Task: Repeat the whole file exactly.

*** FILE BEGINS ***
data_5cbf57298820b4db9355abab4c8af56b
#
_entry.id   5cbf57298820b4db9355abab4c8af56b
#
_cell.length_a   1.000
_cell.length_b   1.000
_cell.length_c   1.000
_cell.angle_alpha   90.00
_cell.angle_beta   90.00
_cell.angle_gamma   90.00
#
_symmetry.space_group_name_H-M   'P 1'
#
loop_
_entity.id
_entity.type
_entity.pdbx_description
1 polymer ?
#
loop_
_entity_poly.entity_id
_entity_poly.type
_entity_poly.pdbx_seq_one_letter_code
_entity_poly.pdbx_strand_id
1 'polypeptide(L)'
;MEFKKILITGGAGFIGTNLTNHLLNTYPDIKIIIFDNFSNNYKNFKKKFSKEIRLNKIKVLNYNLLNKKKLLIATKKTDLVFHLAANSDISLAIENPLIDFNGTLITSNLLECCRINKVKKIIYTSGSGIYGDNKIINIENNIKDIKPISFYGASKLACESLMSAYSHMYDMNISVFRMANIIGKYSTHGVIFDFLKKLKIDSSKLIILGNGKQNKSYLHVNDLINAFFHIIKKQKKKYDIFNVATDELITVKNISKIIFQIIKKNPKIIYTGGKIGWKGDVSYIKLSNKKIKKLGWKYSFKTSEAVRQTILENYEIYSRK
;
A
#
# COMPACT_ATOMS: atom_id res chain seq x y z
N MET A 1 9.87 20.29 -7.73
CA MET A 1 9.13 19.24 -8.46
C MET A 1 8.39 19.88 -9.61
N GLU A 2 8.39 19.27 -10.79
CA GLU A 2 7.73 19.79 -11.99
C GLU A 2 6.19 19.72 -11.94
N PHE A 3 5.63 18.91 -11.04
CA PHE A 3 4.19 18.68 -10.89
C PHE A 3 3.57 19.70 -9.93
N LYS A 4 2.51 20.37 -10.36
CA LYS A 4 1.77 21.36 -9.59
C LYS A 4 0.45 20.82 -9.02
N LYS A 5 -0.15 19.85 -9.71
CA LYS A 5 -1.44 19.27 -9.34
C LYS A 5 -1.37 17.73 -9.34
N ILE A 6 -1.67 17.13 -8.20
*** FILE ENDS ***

data_5cbf57298820b4db9355abab4c8af56b
#
_entry.id   5cbf57298820b4db9355abab4c8af56b
#
_cell.length_a   1.000
_cell.length_b   1.000
_cell.length_c   1.000
_cell.angle_alpha   90.00
_cell.angle_beta   90.00
_cell.angle_gamma   90.00
#
_symmetry.space_group_name_H-M   'P 1'
#
loop_
_entity.id
_entity.type
_entity.pdbx_description
1 polymer ?
#
loop_
_entity_poly.entity_id
_entity_poly.type
_entity_poly.pdbx_seq_one_letter_code
_entity_poly.pdbx_strand_id
1 'polypeptide(L)'
;MEFKKILITGGAGFIGTNLTNHLLNTYPDIKIIIFDNFSNNYKNFKKKFSKEIRLNKIKVLNYNLLNKKKLLIATKKTDLVFHLAANSDISLAIENPLIDFNGTLITSNLLECCRINKVKKIIYTSGSGIYGDNKIINIENNIKDIKPISFYGASKLACESLMSAYSHMYDMNISVFRMANIIGKYSTHGVIFDFLKKLKIDSSKLIILGNGKQNKSYLHVNDLINAFFHIIKKQKKKYDIFNVATDELITVKNISKIIFQIIKKNPKIIYTGGKIGWKGDVSYIKLSNKKIKKLGWKYSFKTSEAVRQTILENYEIYSRK
;
A
#
# COMPACT_ATOMS: atom_id res chain seq x y z
N MET A 1 9.87 20.29 -7.73
CA MET A 1 9.13 19.24 -8.46
C MET A 1 8.39 19.88 -9.61
N GLU A 2 8.39 19.27 -10.79
CA GLU A 2 7.73 19.79 -11.99
C GLU A 2 6.19 19.72 -11.94
N PHE A 3 5.63 18.91 -11.04
CA PHE A 3 4.19 18.68 -10.89
C PHE A 3 3.57 19.70 -9.93
N LYS A 4 2.51 20.37 -10.36
CA LYS A 4 1.77 21.36 -9.59
C LYS A 4 0.45 20.82 -9.02
N LYS A 5 -0.15 19.85 -9.71
CA LYS A 5 -1.44 19.27 -9.34
C LYS A 5 -1.37 17.73 -9.34
N ILE A 6 -1.67 17.13 -8.20